Northern families are closer than those in the south of the UK

Families in the North spend more time together and argue less than southern families, says a new study


Northern relatives are closer to each other than families living in the south of Britain, reports the Press Association.


Families in the North tend to avoid tension, with 34% of Scottish and Northern families claiming they never have family feuds, compared to 15% of Southerners.

The stats come from a study that was undertaken to coincide with the The Royal Family: Behind the sofa series airing on digital TV tonight.

The results also showed 22% of Northerners along with 32% of those in the Midlands live or plan to live with their parents past the age of 24.  However, 37% of Southerners leave the nest by the age of 20.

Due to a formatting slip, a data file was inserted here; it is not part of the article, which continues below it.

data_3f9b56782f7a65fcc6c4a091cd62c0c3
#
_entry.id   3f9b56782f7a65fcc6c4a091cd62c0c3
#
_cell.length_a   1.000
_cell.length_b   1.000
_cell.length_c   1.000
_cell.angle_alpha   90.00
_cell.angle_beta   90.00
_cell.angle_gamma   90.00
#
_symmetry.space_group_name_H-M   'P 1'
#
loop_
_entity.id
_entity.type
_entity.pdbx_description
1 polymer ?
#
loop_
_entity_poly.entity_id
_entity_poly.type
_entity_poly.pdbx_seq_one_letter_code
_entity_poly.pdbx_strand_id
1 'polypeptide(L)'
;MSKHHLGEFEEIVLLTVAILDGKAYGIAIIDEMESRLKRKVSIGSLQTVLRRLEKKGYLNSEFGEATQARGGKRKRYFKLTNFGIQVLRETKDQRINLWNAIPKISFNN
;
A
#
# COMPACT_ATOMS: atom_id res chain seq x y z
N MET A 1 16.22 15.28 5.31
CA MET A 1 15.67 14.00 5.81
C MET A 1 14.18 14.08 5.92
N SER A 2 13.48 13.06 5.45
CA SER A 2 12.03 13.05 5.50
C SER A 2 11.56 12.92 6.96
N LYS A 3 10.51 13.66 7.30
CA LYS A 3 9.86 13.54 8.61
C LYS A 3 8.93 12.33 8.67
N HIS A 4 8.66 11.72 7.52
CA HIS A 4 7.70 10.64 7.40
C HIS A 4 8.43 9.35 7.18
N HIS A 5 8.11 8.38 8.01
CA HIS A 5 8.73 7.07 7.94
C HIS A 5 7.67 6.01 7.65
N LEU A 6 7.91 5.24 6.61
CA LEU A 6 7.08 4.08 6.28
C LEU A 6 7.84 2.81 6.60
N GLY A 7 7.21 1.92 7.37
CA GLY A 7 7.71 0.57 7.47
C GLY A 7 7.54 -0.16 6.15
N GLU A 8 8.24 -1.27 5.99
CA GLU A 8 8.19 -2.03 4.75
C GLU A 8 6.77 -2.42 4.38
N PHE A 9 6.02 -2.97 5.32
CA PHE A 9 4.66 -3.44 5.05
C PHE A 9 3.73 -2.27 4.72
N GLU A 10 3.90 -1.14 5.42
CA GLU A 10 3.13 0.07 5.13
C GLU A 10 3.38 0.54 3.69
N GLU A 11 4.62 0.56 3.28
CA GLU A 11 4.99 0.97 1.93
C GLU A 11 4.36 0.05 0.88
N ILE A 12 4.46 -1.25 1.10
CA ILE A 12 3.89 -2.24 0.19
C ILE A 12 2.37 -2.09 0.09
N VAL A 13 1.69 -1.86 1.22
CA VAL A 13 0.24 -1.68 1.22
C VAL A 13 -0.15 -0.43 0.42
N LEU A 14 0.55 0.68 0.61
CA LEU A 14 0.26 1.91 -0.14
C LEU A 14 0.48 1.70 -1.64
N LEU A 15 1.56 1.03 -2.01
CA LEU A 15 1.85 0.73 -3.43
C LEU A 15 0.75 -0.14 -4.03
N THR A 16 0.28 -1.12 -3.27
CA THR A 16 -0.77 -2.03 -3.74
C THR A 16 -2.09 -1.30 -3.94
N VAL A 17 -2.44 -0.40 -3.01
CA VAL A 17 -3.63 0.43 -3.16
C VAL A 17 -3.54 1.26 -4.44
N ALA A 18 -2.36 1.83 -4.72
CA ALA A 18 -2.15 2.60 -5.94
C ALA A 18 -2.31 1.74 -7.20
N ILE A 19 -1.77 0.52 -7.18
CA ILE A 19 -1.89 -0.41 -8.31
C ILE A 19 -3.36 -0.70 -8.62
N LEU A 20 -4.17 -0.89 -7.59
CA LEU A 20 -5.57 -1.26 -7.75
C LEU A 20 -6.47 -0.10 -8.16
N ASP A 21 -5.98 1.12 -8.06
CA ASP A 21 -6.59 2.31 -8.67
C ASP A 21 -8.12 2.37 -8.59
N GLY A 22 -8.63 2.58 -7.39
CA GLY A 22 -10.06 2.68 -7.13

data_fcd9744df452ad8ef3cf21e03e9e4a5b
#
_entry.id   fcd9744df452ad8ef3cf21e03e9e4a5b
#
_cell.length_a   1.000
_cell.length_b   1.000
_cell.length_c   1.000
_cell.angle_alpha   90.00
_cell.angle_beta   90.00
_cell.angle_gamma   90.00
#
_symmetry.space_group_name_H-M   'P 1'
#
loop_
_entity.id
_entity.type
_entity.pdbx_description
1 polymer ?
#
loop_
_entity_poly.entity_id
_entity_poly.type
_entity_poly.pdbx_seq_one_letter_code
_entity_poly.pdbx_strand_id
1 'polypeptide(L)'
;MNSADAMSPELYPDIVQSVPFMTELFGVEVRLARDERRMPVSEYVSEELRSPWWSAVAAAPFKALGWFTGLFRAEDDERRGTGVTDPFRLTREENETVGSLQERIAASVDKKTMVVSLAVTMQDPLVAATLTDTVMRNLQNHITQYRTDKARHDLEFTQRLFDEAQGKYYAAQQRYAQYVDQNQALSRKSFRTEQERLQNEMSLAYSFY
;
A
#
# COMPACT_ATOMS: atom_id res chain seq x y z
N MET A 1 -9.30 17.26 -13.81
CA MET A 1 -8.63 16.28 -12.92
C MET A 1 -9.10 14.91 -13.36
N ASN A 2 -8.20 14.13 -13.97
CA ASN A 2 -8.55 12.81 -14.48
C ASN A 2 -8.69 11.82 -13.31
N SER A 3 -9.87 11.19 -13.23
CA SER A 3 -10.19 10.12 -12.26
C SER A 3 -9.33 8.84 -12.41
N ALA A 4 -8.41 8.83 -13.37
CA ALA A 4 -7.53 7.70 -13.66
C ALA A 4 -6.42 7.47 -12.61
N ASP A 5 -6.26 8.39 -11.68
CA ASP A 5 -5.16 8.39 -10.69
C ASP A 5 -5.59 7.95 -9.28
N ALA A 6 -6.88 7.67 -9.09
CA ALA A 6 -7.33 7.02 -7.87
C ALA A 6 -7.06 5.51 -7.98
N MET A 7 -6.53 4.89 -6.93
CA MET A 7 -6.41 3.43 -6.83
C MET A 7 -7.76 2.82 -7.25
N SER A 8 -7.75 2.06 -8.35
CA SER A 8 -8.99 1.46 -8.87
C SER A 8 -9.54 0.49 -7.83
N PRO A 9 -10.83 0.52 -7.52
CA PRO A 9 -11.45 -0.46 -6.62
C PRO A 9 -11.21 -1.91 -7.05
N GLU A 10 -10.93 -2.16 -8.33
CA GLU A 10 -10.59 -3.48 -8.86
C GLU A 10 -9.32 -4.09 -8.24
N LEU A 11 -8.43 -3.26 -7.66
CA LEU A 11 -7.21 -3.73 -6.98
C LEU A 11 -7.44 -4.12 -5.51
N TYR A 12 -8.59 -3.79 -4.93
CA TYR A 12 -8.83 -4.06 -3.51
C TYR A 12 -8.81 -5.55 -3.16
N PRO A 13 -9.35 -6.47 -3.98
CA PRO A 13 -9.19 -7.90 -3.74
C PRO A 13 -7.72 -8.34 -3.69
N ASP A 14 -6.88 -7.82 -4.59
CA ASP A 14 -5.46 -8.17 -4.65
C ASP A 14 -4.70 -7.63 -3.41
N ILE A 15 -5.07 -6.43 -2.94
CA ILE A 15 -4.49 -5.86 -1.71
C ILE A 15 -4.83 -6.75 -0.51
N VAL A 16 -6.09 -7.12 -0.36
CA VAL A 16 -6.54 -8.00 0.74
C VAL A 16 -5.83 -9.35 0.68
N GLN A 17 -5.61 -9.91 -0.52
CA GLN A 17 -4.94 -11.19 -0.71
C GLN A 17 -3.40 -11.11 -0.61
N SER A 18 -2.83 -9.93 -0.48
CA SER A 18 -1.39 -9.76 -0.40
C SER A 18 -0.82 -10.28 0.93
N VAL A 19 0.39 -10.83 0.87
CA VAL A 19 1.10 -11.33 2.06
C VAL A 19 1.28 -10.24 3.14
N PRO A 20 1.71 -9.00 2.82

London families appear to be the most isolated as 20% admit to not respecting their parents, along with an equal number saying they do not get on with their siblings.

When it comes to family meals, 60% of Northern families and 65% of families in the Midlands regularly have meals together (up to three times a week), compared to 31% of Southern families.

In the run up to Christmas, 65% of Northern families claim they’ll be spending most of the time together with other relatives, compared to 42% of families in the South.


With the research suggesting a divide between the North and South regions, one thing they both have in common is their love for their parents – though sadly 62% of adults surveyed said they never tell their parents they love them and admit that it just goes unsaid.

Comments ()

Please read our Chat guidelines.